Three Different Cannabinoid-Based Medicines Approved by the FDA

Article by Nanette Porter, Medical Jane

Three Different Cannabinoid-Based Medicines Approved by the FDA

The U.S. Food and Drug Administration (FDA) is aware that cannabis and cannabis-derived products are being used for a number of medical conditions, such as AIDS wasting syndrome, epilepsy, neuropathic pain, treatment of spasticity associated with multiple sclerosis, and cancer and chemotherapy-induced nausea.

Despite this fact, the FDA has not yet approved a marketing application for a drug product containing or derived from the whole cannabis plant. It has, however, approved three cannabinoid-based medicines derived from isolated synthetics: Marinol, Syndros, and Cesamet.

Marinol and Syndros include the active ingredient dronabinol, a synthetic delta-9- tetrahydrocannabinol (THC). Cesamet includes the active ingredient nabilone, which is synthetically derived and has a chemical structure similar to THC. While these synthetic drugs are afforded cultural and medical legitimacy, as well as tax breaks and open market privileges, cannabis users and manufacturers of cannabis-based products still risk incarceration and social marginalization.

We have been fooled time and time again. Medicines touting the claim of “FDA Approved” or “FDA Registered” can lull us into into a false sense of security and safety. FDA certification of a product is never a guarantee of safety or effectiveness of anything.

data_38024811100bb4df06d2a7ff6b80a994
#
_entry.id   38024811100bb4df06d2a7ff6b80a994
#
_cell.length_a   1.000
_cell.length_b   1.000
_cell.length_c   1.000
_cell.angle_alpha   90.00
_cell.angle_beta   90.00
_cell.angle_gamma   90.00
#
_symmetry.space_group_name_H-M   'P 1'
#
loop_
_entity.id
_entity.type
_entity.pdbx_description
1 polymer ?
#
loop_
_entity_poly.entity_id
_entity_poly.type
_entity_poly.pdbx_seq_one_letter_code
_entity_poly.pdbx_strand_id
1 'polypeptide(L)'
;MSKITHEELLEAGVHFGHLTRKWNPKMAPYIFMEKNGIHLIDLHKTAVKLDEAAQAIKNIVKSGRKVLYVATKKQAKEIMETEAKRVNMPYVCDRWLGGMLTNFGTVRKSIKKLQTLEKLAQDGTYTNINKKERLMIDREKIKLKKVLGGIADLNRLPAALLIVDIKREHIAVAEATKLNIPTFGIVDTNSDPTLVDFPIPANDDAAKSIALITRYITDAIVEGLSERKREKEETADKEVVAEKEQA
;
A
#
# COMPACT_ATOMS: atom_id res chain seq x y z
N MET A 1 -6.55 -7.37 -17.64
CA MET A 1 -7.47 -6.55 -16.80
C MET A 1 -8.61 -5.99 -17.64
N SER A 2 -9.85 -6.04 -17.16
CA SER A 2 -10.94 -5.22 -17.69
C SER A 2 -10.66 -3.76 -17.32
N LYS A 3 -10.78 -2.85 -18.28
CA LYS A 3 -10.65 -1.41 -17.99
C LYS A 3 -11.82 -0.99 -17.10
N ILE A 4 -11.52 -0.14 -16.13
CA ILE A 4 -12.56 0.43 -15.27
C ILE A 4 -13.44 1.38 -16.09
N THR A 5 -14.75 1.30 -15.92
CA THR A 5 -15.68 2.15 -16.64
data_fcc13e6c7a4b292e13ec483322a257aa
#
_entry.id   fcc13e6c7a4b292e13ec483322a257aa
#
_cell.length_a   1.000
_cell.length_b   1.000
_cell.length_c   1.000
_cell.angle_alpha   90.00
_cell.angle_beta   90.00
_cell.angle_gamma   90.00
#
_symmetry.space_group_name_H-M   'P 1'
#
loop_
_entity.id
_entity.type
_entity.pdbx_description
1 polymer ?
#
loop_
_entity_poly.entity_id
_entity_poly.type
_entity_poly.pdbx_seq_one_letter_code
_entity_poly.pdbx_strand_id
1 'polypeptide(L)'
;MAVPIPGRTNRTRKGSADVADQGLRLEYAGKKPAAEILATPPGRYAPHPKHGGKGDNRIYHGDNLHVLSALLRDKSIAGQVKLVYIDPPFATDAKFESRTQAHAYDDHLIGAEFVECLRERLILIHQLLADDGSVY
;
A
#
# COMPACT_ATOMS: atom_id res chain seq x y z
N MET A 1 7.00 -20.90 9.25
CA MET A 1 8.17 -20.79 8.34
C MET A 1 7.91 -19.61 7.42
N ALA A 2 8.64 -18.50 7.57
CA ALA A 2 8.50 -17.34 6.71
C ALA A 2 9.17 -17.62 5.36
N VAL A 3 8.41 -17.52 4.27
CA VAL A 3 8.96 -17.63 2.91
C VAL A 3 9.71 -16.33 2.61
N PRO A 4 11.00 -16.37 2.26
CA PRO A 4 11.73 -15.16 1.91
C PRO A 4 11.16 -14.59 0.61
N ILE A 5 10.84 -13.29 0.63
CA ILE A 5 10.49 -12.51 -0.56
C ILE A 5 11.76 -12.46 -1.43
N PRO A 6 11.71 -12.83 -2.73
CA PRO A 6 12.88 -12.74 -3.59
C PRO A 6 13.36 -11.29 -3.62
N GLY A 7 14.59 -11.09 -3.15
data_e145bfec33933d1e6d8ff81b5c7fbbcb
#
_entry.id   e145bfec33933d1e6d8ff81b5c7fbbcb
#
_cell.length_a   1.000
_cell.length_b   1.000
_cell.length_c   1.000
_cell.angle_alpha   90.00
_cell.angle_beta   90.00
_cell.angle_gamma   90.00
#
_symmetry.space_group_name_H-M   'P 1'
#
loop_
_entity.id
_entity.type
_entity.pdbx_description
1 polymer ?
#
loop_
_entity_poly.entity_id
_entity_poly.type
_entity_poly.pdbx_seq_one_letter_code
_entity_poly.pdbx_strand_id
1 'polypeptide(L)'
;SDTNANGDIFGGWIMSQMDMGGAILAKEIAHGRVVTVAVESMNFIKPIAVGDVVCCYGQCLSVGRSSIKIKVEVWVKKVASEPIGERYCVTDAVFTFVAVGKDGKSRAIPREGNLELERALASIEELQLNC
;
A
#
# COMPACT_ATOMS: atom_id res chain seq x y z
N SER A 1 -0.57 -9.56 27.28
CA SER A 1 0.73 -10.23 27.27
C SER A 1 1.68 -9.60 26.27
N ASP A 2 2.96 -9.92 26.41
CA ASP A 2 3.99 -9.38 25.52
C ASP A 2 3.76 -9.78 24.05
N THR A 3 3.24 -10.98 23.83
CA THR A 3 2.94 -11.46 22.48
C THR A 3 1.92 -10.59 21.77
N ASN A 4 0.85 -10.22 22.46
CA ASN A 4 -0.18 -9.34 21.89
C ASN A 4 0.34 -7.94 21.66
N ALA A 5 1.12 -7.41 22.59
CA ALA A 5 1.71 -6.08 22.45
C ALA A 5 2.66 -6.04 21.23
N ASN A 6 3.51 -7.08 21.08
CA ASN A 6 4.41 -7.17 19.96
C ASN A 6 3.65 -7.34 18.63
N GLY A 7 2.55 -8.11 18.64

Many people are curious what products the FDA supports and why. Below you will find the three different [synthetic] cannabinoid-based products that are currently FDA approved:

Marinol (dronabinol)

Marinol is the brand name for an oral form of dronabinol (dro-NAB-in-all). It is indicated for treatment of anorexia associated with weight loss in patients with AIDS, and nausea and vomiting associated with cancer chemotherapy in patients who have failed to respond adequately to conventional antiemetic treatments.

Marinol (dronabinol)

Marinol capsules contain 2.5, 5, or 10 mg of dronabinol. Marinol does not contain any actual plant cannabinoids. Created to mimic natural delta-9-tetrahydrocannabinol (THC), dronabinol is a synthetically-derived cannabinoid designated chemically as (6aR-trans)-6a,7,8,10a-tetrahydro-6,6,9-trimethyl-3-pentyl-6H-dibenzo[b,d]pyran-1-ol.

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